MRI brain 65y/o woman with lifelong history of narcolepsy with concomitant ADD who developed CFIDS/ME?

6/29/2018 MRI brain 65y/o woman with lifelong history of narcolepsy with concomitant ADD who developed CFIDS/ME as adult concerned about increasing ADD symptoms, new STML, et al. “I’m more out of it like.” Contributed to recent emotional trauma by her primary care MD. We are retired RNs who have known each other for 50 years & insisted on further study. REPORT READS:
1) Scattered punctate areas of increased T2 signal in the periventricular and deep white matter both cerebral hemispheres. These could be due to small vessel ischemic disease versus demyelinating disease.
2) No MR evidence of acute infarct , mass or hemorrhage.
I was with her at her next appt. and told by PCP brain MRI results ‘normal.’ We are thus asking you to tell us what the above 2 sentences mean, may potentially mean – may develop into – with a few examples of vascular ischemic diseases and demyelinating diseases that the writer refers to; and what to do about it? (Her PCP told her to get more counseling and referred her to psychiatry for her behavioral health issues. I know her too well – and have talked to her counselor – he does not think these increasing symptoms are dt her ’emotional issues,’ either). Thank You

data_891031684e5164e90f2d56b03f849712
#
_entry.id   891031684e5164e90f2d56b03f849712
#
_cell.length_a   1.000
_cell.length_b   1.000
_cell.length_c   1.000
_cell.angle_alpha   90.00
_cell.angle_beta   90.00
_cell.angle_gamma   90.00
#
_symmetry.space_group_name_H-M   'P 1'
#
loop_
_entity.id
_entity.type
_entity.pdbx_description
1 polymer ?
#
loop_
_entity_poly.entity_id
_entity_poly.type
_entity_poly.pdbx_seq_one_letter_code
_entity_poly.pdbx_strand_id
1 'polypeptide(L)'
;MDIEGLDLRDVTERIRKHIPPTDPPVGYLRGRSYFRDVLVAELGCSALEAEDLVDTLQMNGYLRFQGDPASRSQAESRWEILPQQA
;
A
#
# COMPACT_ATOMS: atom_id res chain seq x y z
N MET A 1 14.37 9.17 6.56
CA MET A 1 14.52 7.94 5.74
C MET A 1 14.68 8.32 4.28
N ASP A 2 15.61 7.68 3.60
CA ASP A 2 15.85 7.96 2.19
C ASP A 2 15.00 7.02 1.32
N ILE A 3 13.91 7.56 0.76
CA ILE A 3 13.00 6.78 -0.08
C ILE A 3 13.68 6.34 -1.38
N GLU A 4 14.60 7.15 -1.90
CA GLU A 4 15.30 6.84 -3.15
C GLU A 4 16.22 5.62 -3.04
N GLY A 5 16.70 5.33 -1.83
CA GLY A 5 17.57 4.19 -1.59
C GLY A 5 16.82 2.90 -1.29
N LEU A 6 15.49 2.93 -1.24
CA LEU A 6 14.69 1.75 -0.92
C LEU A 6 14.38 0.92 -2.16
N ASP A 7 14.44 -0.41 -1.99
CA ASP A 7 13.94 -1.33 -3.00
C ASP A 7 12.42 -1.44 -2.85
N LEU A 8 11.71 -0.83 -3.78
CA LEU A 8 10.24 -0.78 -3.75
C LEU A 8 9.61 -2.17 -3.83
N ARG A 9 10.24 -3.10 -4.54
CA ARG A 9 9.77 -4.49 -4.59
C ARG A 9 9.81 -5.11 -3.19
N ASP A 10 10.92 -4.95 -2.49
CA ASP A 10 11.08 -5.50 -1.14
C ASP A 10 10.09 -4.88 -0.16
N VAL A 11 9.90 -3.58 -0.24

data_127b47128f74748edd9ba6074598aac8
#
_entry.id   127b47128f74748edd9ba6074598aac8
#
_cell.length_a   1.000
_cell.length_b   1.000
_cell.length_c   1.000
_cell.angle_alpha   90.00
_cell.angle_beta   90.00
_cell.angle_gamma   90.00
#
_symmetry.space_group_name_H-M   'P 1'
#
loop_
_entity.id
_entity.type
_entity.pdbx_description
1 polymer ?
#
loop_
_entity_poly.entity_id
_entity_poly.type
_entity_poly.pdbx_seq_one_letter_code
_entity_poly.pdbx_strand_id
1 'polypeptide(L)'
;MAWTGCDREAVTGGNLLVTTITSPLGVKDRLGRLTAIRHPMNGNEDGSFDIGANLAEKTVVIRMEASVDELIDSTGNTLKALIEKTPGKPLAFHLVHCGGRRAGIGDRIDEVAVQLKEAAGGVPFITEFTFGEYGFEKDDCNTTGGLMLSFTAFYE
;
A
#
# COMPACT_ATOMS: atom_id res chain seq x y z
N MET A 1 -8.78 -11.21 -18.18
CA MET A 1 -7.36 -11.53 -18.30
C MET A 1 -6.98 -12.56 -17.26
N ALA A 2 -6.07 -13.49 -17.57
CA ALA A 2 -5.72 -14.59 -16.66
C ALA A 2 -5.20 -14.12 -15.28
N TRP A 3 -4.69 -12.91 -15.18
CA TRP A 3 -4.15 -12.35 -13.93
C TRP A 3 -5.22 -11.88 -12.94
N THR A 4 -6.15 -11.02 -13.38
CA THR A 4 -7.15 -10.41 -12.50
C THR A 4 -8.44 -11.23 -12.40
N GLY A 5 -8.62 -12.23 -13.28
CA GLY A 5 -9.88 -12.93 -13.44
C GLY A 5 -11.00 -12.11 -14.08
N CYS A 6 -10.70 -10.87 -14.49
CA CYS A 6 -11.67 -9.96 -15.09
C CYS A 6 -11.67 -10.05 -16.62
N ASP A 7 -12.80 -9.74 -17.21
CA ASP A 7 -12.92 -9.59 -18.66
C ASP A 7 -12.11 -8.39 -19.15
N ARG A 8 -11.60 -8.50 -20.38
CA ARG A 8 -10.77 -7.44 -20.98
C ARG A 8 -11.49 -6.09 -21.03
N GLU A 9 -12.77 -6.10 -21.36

1
Doctor Answers And General Comments : (both members and visitors can post)

avatar
1 Comment threads
0 Thread replies
0 Followers
 
Most reacted comment
Hottest comment thread
1 Comment authors
Dr. Deepak Patel Recent comment authors
  Subscribe  
Notify of
Dr. Deepak Patel
Member
Dr. Deepak Patel

Hello. The MRI report suggests there have been changes to the small vessels of the brain, this results in damage to the brain’s white matter. This is small vessel ischemic disease and this can be quite a common occurrence with age. There could be negligible consequences or more serious consequences such as cognitive issues, depression etc… Treatments include lifestyle changes, lowering blood pressure, controlling cholesterol, exercise etc.. The report does not seem to conclude there is any demyelinating disease – of which Multiple Sclerosis is the most frequent occurrence. Regards